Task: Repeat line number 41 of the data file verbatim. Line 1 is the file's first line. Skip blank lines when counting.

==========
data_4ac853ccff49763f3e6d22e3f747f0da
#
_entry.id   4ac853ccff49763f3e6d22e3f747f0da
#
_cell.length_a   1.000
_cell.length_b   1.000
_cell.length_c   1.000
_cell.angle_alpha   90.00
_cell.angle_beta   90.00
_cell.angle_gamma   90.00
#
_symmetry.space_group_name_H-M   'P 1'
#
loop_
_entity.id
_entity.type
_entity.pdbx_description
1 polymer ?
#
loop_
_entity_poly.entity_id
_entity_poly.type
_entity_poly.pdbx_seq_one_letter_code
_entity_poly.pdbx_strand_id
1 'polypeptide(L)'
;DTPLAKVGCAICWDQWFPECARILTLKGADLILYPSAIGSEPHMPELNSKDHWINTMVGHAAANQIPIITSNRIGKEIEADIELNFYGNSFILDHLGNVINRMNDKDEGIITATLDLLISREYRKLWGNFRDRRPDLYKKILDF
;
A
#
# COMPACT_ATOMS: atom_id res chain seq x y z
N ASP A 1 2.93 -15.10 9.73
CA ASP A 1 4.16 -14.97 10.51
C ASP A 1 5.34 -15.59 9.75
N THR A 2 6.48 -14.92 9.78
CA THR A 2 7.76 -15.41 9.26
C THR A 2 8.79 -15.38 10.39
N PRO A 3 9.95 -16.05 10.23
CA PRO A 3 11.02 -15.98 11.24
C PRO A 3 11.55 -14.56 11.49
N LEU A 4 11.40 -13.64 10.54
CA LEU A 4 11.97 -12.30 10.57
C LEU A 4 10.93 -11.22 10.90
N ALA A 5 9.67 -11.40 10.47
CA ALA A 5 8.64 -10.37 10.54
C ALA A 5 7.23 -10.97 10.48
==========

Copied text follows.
CA LEU A 4 11.97 -12.30 10.57